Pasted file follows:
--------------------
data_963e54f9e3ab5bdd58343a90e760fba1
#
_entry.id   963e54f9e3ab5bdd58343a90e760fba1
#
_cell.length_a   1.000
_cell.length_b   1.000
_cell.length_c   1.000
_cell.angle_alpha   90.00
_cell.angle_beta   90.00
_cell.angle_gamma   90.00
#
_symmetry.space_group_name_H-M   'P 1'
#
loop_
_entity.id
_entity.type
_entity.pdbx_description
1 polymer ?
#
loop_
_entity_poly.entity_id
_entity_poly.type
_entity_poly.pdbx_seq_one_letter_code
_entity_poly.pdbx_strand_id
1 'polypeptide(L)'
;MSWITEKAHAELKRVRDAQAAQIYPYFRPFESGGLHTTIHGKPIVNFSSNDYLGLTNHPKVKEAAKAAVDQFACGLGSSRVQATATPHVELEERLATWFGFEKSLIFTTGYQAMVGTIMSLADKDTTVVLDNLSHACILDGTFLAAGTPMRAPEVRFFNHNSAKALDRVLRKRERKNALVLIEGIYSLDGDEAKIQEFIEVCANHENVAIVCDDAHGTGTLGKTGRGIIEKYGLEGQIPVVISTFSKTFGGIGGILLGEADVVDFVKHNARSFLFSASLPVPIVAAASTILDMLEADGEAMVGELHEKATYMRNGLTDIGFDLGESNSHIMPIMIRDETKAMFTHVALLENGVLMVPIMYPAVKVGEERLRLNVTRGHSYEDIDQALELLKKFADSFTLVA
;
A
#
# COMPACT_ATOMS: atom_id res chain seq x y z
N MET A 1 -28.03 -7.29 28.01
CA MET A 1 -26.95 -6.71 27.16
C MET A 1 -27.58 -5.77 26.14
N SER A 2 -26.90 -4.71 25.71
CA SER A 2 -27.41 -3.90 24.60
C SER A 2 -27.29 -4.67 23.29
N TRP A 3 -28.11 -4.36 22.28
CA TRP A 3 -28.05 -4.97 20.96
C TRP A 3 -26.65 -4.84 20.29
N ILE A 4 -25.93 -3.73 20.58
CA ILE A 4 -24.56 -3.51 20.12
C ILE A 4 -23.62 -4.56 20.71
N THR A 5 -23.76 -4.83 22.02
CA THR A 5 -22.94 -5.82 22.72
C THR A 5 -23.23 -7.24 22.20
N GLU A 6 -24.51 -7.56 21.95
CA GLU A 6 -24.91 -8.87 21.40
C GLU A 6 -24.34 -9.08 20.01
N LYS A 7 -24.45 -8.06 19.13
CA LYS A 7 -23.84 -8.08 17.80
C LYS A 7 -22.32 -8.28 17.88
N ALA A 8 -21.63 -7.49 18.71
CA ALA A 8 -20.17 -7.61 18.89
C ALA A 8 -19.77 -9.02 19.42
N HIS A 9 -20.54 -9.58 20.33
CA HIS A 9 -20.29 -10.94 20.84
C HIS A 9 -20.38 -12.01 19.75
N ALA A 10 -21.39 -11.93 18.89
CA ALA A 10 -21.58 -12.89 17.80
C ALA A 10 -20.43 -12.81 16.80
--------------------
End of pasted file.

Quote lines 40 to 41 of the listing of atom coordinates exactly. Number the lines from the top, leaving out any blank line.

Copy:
N ILE A 4 -25.93 -3.73 20.58
CA ILE A 4 -24.56 -3.51 20.12